New emergency department at Misericordia hospital will support the community

As a child growing up in Edmonton’s west end, Jeff Gracie, a general foreman with MCL Power, never imagined a time when he would work on a project as important to his community as the Misericordia Community Hospital’s new emergency department (ED).

“This was an important project for me as I was born at the Misericordia and attended Jasper Place High School,” says Jeff. “I’ve spent the majority of my life on the west end.”

Jeff feels a sense of pride in having worked on a project that adds to his community and is something he or his kids can use in the future. He tells his family, including his two daughters, about his contribution to the new ED. And when his third daughter is born, he will share his pride with her as well. 

Jeff Gracie is proud to be part of the Misericordia ED redevelopment project.

While the new Misericordia ED will serve people from all over the Edmonton area, it will be, at its heart, an ED for the community. When complete, it will provide an efficient, compassionate and patient-centred care environment for patients, families and staff, with enhanced privacy and safety. The department will be able to accommodate up to 60,000 visits per year and include expanded treatment areas, private rooms for people with mental health needs, a simulation training lab for staff and other amenities.

Construction of the new ED began in 2020 with a $85-million investment by the provincial government. From the architects to the work crews and those making plans for its opening, it has been a large and intricate project with many moving pieces.

“We have been meeting regularly over the last couple of years to ensure that the project runs on time and on budget,” says Heath Ramsden, ED operational project manager. “Now it’s time to work towards preparing the building to be a functioning ED.”

With construction of the building complete, there is still a large amount of work to be done, including installing, inspecting and cleaning equipment; setting up information technology systems; preparing work areas; and orienting and training staff. These tasks will take months and involve many departments all working towards a common goal. During that time, the current ED will remain open so that residents can receive patient care uninterrupted.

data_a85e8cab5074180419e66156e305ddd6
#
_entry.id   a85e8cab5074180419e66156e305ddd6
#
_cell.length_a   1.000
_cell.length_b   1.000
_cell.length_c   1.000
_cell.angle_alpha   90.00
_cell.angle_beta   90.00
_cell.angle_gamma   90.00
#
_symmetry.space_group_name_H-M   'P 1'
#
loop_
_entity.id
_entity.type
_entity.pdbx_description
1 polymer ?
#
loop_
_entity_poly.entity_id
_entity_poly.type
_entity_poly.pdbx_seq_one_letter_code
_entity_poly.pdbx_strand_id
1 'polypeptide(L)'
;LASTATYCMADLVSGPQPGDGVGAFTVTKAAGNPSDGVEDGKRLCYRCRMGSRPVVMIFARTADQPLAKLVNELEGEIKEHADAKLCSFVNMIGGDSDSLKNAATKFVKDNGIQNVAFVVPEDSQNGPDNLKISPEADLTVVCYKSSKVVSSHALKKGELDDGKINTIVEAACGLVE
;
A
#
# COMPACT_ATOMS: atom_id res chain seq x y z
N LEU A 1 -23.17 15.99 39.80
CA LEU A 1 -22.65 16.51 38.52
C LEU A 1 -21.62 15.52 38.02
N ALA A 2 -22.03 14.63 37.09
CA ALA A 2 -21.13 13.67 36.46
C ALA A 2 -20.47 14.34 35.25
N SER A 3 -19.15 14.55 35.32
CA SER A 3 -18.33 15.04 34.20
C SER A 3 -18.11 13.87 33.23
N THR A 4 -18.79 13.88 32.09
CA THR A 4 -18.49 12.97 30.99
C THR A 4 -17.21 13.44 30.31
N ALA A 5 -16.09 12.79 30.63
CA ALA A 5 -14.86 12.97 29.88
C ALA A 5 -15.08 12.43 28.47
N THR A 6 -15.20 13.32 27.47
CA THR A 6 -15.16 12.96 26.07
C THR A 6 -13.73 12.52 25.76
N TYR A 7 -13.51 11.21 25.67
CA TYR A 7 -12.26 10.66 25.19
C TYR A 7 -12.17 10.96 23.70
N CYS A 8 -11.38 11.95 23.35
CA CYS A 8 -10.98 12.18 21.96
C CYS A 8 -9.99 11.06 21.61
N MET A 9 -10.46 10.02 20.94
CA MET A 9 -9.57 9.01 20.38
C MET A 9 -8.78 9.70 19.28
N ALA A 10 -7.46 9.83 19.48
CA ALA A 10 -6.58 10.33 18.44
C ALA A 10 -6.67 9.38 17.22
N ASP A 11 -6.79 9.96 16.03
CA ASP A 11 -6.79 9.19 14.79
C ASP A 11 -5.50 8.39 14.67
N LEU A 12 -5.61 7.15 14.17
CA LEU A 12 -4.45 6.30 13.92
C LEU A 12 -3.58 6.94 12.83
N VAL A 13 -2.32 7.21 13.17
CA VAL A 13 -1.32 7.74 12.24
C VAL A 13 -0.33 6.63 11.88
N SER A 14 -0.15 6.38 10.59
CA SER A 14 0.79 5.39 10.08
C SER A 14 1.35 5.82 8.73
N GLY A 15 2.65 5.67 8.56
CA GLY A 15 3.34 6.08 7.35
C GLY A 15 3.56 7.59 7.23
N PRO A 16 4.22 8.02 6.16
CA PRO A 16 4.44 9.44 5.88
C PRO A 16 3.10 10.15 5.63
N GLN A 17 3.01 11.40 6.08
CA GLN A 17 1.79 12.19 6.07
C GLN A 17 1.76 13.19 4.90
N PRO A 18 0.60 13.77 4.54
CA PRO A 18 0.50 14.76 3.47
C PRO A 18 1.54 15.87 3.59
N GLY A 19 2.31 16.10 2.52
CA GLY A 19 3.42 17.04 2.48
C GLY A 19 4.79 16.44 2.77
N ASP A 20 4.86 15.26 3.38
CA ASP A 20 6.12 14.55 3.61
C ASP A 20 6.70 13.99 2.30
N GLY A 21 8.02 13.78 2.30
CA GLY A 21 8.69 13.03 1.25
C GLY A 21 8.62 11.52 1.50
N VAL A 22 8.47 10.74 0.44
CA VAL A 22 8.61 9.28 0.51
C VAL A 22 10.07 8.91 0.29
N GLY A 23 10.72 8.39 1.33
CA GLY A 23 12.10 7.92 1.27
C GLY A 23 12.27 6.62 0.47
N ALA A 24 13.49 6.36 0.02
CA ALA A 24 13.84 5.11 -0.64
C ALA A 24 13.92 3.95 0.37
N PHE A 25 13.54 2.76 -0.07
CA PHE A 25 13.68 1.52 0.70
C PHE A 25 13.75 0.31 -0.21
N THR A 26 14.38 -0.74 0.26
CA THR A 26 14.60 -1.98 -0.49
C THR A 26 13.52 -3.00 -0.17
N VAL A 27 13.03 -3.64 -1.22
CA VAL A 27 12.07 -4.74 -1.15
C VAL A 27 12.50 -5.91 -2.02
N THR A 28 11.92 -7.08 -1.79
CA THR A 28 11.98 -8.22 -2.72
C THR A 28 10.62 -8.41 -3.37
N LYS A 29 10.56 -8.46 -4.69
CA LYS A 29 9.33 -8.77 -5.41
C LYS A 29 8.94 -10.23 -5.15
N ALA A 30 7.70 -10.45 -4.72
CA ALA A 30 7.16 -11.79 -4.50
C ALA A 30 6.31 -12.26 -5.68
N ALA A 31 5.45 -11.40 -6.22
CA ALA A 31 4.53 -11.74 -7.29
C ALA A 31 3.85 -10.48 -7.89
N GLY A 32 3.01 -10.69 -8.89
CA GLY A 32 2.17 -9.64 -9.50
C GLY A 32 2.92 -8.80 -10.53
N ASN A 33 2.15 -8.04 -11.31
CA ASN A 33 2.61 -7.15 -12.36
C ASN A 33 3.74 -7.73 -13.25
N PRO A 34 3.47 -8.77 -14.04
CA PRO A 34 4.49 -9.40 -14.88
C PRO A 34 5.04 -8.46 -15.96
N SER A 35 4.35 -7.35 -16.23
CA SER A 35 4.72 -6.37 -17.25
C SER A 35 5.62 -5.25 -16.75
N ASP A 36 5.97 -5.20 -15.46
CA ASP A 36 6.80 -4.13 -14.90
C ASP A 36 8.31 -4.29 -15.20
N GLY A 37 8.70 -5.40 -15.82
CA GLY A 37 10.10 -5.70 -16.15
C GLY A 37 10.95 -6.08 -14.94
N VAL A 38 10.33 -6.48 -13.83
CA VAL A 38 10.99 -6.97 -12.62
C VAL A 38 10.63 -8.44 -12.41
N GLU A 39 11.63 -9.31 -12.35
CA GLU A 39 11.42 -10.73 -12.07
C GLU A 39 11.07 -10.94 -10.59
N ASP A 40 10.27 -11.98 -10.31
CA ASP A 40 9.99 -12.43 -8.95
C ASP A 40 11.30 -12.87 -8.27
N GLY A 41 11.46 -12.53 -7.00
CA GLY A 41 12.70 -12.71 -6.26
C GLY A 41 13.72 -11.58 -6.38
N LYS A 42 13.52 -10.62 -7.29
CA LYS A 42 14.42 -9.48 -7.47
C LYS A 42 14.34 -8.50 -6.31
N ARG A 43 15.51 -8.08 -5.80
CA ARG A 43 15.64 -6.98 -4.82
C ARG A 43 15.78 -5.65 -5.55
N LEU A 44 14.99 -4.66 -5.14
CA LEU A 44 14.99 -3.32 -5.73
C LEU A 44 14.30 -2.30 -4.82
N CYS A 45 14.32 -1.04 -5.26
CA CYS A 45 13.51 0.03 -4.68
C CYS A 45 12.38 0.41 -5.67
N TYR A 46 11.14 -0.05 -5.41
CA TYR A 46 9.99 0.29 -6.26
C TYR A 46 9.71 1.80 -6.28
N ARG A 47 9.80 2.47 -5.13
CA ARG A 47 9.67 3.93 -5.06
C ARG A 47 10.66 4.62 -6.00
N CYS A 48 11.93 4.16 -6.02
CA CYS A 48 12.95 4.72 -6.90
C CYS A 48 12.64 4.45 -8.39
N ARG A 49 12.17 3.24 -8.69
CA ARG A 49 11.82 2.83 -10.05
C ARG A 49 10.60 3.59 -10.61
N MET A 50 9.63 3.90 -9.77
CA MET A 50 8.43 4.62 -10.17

“We still have a lot of work to do between now and the day the ED opens,” says Jo Ann Molloy, senior operating officer for the Misericordia. “But I know that the team here at the Misericordia is excited and ready to take it on.”

This project builds on investments made in the Misericordia hospital over the past several years, including a newer neonatal intensive care unit, expanded mental health units and expanded medicine units. It has been a community project since the beginning with the Covenant Foundation raising funds to make sure the ED is as comfortable and family-centred as possible. The fundraising campaign is still ongoing as the foundation strives to reach its $2.6 million goal. Once the new ED is ready to open, it will breathe new life into the hospital and pave the way for even more redevelopment in the future.

“The new ED is another step towards a modern, vibrant Misericordia that will meet the needs of the community for generations to come,” says Jo Ann.

As for Jeff, he understands the importance of the new ED to people in the area. He feels it is an asset for the community, and he knows that many people, like his parents and friends, are excited to see it open.

“Being part of the community made working on the new emergency department very meaningful to me,” he says. 

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